Pros of crowdfunding restaurants

  1. No payback, repayment, or interest rate: crowdfunding restaurant needs differ significantly from most other forms of funding because there aren’t interest-related fees attached to the funding. While many platforms do take a cut of the amount raised alongside a payment processing fee, the rest of the funding can go straight into your restaurant’s project — as long as you use the funds the way you promised to your investors.

  2. Great way to engage with customers and build brand awareness: as we saw with BitBar above, crowdfunding restaurant ideas can help draw interest from local customers. This is a level of grassroots marketing that can build through word of mouth as excited individual investors spread your campaign through their networks. You can even bulk order some restaurant-branded swag to give to investors that reach certain investment thresholds and have them represent your brand outside of the crowdfunding platform.

  3. Broader use case: some brick-and-mortar lenders may not be able to stomach certain types of capital usage; however, your customers and local investors might be more inclined to invest in your dreams. Whether it’s an out-of-the-box idea or a pivot to a new concept, you can use your funding for any project — as long as you get your crowdfunders to buy in.

Cons of crowdfunding restaurants

  1. Platform fee and time cost: as mentioned earlier, crowdfunding restaurant projects comes with a success fee that hovers around 5% of the amount raised, though some platforms like GoFundMe have removed this fee entirely. In addition, there is a payment processing or transaction fee that ranges around 2.9%-3.0% of the amount raised plus $0.20-$0.30 per donation. Finally, there is the time cost — restaurant crowdfunding campaigns can take a significant amount of time to complete and must be well thought-out.

  2. All-or-nothing funding: the opportunity cost of time above carries a strong level of uncertainty along with it. Some restaurant crowdfunding platforms and campaigns have an “all-or-nothing” policy, where you only get funding if you reach your funding goal. Even with the best laid plans, your efforts could go down the drain if you aren’t able to reach your funding threshold.

  3. Disgruntled investors: this is a risk that comes with most funding routes where individual investors are involved rather than traditional brick-and-mortar lenders. Investors will feel a personal tie to their hard-earned capital that they hand over to your restaurant; if you don’t achieve the results you’ve laid out, hit roadblocks in your project, or fail to get your concept off the ground, you’ll likely get an earful from your investors.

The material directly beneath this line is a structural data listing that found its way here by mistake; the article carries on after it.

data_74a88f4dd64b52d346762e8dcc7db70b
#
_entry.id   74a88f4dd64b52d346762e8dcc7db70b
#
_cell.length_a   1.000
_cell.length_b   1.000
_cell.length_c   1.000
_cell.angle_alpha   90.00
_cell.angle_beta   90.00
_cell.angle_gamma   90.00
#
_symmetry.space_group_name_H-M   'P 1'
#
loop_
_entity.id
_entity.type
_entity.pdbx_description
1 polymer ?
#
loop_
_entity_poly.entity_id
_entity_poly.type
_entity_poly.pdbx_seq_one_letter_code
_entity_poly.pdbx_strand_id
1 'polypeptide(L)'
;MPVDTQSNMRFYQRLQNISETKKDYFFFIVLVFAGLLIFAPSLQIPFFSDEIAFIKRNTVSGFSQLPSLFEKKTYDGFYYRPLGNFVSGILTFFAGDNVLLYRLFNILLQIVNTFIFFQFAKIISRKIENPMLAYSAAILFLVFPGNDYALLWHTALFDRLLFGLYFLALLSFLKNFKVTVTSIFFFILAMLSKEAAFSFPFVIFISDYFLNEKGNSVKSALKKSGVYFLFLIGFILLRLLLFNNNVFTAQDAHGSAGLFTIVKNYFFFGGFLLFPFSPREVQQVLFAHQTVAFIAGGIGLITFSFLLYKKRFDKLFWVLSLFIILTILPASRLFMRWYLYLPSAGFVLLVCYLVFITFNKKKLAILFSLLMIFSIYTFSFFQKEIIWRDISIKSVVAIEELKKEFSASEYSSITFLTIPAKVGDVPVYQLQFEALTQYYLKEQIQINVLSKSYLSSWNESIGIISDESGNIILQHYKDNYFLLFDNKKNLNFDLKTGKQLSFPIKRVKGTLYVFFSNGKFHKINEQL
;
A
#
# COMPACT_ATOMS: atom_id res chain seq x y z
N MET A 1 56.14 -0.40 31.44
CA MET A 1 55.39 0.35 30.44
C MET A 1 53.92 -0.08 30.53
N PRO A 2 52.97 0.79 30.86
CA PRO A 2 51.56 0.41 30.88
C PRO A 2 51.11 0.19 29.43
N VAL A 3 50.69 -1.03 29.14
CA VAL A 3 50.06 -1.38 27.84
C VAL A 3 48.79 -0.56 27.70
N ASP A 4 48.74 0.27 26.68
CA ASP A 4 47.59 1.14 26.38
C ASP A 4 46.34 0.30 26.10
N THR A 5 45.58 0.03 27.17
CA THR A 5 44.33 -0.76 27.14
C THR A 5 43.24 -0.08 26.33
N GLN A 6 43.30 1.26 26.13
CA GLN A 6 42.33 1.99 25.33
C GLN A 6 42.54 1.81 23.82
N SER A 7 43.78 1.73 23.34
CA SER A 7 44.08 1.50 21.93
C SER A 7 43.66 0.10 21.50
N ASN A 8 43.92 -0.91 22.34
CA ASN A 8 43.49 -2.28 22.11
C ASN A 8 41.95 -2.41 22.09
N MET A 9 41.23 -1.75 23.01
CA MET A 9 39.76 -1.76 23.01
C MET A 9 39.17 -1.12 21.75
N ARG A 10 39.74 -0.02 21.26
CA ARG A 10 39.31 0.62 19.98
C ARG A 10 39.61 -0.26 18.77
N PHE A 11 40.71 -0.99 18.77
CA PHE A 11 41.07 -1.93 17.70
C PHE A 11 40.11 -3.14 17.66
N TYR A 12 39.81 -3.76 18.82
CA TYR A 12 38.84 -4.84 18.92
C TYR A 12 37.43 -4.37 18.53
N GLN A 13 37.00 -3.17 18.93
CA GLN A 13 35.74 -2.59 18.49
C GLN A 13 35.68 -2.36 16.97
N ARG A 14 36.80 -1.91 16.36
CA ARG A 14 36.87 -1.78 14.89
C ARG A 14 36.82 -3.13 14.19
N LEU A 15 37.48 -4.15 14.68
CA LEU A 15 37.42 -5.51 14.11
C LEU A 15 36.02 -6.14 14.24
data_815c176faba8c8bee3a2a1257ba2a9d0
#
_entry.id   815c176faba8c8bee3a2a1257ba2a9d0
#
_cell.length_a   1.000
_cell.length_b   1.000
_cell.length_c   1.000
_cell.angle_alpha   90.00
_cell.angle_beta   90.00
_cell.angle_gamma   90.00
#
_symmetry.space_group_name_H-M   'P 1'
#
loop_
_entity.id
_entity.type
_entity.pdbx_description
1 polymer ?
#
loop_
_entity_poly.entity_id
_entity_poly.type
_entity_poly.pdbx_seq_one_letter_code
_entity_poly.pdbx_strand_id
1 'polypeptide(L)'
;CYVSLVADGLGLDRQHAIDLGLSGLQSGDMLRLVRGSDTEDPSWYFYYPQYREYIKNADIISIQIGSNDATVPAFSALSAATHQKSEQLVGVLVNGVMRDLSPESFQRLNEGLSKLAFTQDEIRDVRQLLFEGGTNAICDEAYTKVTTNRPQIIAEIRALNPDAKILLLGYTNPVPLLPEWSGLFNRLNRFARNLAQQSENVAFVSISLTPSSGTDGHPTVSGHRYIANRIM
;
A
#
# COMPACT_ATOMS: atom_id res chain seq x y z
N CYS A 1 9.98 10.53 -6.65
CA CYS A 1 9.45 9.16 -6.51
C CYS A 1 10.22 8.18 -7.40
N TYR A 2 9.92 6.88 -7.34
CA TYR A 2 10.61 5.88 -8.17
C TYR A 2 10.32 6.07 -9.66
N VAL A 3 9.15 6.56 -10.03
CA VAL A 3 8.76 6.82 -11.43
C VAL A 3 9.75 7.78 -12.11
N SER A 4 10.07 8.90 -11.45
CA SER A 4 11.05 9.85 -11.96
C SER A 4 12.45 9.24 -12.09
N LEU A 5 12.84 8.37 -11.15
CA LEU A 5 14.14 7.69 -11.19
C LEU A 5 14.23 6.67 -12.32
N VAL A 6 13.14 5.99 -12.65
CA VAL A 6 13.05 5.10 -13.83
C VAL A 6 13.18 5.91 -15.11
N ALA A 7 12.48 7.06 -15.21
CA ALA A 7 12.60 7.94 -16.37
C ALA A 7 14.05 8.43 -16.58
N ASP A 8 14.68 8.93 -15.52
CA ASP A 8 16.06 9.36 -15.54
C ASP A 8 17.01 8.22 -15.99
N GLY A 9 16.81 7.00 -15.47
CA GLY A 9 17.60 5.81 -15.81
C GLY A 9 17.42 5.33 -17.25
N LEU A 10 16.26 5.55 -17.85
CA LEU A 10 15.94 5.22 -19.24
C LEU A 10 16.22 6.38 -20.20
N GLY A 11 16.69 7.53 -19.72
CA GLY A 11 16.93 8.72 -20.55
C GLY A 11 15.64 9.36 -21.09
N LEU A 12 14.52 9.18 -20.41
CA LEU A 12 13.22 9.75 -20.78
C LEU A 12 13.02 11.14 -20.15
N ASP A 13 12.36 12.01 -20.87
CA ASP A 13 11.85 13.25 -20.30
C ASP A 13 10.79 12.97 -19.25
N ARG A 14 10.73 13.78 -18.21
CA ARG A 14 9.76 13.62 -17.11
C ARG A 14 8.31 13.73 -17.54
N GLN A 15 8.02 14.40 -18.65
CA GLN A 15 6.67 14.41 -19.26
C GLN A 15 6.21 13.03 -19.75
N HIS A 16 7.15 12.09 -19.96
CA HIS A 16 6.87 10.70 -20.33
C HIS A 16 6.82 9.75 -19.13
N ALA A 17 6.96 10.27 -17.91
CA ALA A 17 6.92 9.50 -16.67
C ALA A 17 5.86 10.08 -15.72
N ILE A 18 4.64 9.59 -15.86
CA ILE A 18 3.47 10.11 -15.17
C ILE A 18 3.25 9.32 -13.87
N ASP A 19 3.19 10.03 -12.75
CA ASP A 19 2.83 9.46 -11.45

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How to crowdfund a restaurant

Get your project plan ready: just as you would for any restaurant project, you need to make sure you’ve got a sound business plan ready to pursue restaurant financing through crowdfunding. It’s especially important to think about your plan through the eyes of your typical crowdfunding investor, who likely doesn’t have the business acumen that a traditional investor would. You might even want to share some designs if you’re crowdfunding for restaurant remodeling, mock up your concept if you’re crowdfunding to open a restaurant, or whip up new dishes if you’re changing or adding a new restaurant concept.

Make your campaign clear and easy to follow: provide enough detail for your backers to get comfortable with and excited about contributing — include things like what you’ll use the funds for, how long your project will take to complete, what they can expect in return (their rewards or perks), and really make sure they “speak” to your target audience. It might even help to pre-market your campaign to give your efforts a boost.

Choosing a platform: there are many trustworthy platforms you can select from when crowdfunding a restaurant and they all carry similar features and costs. However, some platforms like Kickstarter and Indiegogo may be better suited for traditional capital raises, while others like GoFundMe may be better for charitable fundraisers. Take a look at what kinds of comparable projects are on each of these platforms to help you gauge the likelihood of a popular, successful campaign. Keep in mind that some platforms are all-or-nothing platforms, meaning you won’t get any funding unless your goal is met; for those platforms try to undershoot your desired amount if possible to increase your odds of success.

Setting up an account: getting started on a crowdfunding platform is pretty simple overall — when signing up for an account, you’ll typically need to have your bank account information, government-issued ID, tax information, address, and other personal information.